Few local retailers are brave enough to offer same-day delivery. They should use their "business savvy”, suggests logistics expert Arne Schulke of the iubh International University of Applied Sciences Bad Honnef. He offers practical tips, reveals who can benefit from this service and explains how the goods can be skillfully shipped to the customer.
Professor Schulke, why are so few small retail businesses offering same-day delivery (SDD) service?
I’ve often wondered this myself over the past few years. I think they are missing out on a great opportunity because they typically don’t see the added benefit this service offers their customers.
What is the added benefit?
Quite simply put, letting customers choose whether they want to take advantage of this type of service. This also allows retailers to compete with the market leader Amazon.
“The added benefit of time window delivery is still being underestimated. Personally, I am glad that I have nice neighbors who accept packages for my family on an almost daily basis.” (Professor Arne Schulke)
What keeps retailers from offering this service?
For one, small, local retail businesses lack a deep understanding of the needs of their different customer groups. This is where Amazon is light years ahead of every German small retail business. On the other hand, retailers fear the technological complexity of this service. They shouldn’t because this isn’t rocket science.
What do I need from a technological perspective to be able to offer SDD?
Essentially, you don’t need special technology to be able to offer SDD in offline retail, meaning for the storefront location. It is primarily a question of how retailers organize the delivery processes in the background. Having said that, the real potential for offline retailers lies in the implementation of an online shopping site that is also tied to their inventory management system. In doing so, retailers can ensure that their customers can also order from home and then receive their products on the same day, without the need to come to the storefront location in person. Today, there are very standardized and affordable technical solutions available to accommodate this endeavor, albeit many brick-and-mortar retailers are unaware of these options.
What’s your suggestion?
Retailers need to forget the notion that deliveries need to happen very quickly and that this might tie up business operations at the main store. We have found that customers don’t necessarily want to receive orders at their doorstep within two hours but prefer to accept the delivery when they are actually at home. That’s also why the delivery time window option in the evening is a great hit, meaning delivery takes place between 6 and 9 PM. Needless to say, this is very conducive to the same-day delivery concept because it allows retailers to consolidate and does not require them to send out single shipments throughout the day. That’s when things start to pay off and become profitable.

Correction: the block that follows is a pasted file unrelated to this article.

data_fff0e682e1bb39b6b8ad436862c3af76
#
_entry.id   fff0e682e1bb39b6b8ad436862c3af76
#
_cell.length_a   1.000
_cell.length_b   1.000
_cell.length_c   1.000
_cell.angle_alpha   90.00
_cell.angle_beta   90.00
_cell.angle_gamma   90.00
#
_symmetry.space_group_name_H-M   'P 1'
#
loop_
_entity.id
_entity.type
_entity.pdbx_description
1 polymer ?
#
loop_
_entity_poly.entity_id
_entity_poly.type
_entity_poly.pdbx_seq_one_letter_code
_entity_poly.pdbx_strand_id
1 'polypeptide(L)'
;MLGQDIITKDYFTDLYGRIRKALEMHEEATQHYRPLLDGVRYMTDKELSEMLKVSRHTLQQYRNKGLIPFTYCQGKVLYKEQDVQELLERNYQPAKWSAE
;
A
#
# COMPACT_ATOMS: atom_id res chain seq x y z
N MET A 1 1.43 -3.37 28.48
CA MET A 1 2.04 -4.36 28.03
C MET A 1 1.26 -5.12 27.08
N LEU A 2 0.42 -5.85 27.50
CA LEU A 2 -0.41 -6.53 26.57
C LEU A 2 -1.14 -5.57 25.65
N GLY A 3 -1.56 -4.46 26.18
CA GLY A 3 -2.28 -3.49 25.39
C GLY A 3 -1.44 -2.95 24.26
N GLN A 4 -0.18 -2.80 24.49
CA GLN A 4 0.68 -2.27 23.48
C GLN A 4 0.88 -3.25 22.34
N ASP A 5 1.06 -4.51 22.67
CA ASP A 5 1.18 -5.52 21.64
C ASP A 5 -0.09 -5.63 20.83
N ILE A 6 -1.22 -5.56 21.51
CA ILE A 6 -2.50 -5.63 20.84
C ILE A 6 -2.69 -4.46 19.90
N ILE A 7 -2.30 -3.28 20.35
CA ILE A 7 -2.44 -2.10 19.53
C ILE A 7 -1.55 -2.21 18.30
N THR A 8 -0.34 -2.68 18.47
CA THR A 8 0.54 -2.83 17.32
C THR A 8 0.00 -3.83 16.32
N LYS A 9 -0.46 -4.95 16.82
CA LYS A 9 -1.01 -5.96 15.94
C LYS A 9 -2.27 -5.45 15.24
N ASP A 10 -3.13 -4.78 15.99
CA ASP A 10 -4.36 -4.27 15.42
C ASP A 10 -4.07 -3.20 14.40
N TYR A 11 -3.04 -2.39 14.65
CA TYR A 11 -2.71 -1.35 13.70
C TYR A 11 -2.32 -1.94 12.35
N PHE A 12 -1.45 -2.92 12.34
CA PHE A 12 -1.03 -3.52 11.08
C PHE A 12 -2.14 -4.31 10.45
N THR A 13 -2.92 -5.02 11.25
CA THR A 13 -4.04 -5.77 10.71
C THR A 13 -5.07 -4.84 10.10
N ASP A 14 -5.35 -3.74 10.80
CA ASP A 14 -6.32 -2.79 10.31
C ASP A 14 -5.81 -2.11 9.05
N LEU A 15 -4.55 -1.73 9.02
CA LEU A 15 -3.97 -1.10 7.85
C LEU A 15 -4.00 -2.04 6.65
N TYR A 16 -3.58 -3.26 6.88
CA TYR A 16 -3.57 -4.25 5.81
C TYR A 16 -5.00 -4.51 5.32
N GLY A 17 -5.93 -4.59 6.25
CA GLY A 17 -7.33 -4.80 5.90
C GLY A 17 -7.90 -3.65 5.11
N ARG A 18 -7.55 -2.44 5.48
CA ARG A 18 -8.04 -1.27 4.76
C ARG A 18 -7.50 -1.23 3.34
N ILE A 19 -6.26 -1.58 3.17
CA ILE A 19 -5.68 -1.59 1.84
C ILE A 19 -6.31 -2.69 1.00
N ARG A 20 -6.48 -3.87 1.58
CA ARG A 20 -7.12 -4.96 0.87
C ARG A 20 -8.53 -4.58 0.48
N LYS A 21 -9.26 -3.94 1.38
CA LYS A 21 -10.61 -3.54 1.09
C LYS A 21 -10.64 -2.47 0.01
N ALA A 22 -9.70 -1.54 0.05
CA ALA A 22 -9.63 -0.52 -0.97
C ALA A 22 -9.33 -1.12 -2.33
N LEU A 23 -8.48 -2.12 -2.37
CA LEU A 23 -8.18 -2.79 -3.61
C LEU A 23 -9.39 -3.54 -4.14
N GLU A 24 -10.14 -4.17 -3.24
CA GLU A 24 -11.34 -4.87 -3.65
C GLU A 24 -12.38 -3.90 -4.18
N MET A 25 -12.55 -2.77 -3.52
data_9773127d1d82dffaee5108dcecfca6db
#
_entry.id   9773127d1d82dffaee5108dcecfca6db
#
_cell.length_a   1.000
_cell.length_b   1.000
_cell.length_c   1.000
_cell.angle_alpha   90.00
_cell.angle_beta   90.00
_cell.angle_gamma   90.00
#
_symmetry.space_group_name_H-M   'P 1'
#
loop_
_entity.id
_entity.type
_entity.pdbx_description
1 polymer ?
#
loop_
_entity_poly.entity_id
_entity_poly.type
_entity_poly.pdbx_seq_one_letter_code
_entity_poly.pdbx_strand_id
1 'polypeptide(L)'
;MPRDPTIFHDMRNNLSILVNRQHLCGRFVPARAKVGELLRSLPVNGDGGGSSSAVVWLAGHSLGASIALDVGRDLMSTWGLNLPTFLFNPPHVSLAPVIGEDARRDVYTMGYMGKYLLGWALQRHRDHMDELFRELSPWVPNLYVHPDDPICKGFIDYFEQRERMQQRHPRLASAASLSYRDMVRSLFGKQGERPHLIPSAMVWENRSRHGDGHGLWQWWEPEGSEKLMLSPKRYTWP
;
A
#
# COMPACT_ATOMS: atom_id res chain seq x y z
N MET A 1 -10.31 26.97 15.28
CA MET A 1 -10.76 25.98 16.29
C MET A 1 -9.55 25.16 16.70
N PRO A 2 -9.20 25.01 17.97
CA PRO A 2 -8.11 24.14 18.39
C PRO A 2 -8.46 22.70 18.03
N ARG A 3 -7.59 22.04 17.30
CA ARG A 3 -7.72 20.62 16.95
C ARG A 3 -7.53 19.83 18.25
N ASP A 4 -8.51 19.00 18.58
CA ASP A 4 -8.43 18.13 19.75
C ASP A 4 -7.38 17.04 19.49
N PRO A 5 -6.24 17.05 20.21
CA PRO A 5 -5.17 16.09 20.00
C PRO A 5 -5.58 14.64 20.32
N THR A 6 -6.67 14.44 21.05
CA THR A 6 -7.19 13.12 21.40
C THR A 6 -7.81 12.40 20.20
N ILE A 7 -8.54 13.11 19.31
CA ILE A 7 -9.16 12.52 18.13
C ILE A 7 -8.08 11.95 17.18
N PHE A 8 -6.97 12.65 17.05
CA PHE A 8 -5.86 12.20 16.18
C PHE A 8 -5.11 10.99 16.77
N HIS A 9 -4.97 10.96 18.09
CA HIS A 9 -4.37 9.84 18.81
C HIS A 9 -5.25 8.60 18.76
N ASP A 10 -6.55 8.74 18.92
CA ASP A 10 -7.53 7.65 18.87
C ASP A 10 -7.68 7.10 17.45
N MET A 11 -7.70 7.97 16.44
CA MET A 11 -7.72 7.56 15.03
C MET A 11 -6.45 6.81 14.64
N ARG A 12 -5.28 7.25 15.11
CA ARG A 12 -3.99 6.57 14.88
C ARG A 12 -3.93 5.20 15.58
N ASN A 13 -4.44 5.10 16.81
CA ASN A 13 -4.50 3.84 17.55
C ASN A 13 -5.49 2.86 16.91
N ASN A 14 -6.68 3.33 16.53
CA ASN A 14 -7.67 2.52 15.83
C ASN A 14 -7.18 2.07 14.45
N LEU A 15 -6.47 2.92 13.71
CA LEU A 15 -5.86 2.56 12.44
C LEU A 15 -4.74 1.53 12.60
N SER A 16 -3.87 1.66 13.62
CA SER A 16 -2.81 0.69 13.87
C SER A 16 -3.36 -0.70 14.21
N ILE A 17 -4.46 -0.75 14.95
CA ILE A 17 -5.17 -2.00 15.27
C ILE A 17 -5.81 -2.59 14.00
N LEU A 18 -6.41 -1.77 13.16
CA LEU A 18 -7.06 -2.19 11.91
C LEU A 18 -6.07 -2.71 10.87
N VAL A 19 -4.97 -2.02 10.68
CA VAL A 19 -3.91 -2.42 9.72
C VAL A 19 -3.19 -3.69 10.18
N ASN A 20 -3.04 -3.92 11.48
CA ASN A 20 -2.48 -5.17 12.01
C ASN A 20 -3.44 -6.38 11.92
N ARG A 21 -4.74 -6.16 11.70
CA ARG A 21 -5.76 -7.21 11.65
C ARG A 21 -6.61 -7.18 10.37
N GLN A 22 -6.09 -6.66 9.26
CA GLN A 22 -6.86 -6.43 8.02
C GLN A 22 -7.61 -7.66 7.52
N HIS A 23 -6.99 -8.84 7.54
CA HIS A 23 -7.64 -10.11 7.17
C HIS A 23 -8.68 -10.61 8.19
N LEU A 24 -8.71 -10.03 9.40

If technology is not the problem, then it must be the delivery that causes difficulties?
It shouldn’t be a problem because retailers should not take this matter into their own hands. It makes far more sense to use your business savvy and look for an expert who does this job for you.
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Can you give us an example?
The Asian restaurant near me always makes evening deliveries after 6 PM anyway. As a retailer, I could make arrangements to where the restaurant’s delivery driver also delivers my orders at an attractive price. It’s quite easy to piggyback on these types of already existing structures. Every big city boasts a variety of delivery services. Obviously, it is crucial that the service provider offers great quality service at an affordable price, which retailers have to diligently test and monitor.
What does this delivery process look like on a typical day?
Simply put, every day at 5 PM, I process my online and delivery orders from my brick-and-mortar store, prepare them for shipment and then turn them over to the service provider. If needed, I can also offer a guaranteed hourly window delivery option but that usually translates into significant additional work and expenditure.
In which areas does SDD pay off?
Especially in the convenience sector, it’s virtually inexcusable if retailers don’t offer this particular service at this point in time. When it comes to heavy or bulky items, SDD is a popular choice and the same applies to the food industry – albeit, profit margins are very low, though it prevents customers from having to carry cumbersome items. This is an added benefit, especially for older people - and that’s something that can always be marketed.
In general, not all retailers can implement SDD, because SDD only works over short distances. What’s more, same-day delivery is a tough and tricky business for logistics experts. This service is only cost-effective in densely populated areas. As a service provider, you really have to work hard, plan ahead and consolidate shipments to make a profit. That’s why the service must be a good fit for both the retailer and the carrier.
In other words, it doesn’t work in rural areas?
No, it doesn‘t. As a business economist, I can also predict that it will stay that way. Germans are simply too mobile and we drive to destinations, while our willingness to pay for home delivery service is far too low compared to other European countries.
How much are customers actually willing to pay for this service?
The amount of money customers are willing to pay for same-day delivery is generally less than five euros. That’s not enough and doesn’t cover expenses unless you are in densely populated metropolitan areas. Having said that, if the delivery- as I have mentioned earlier- is well planned and consolidated, you can implement this service successfully.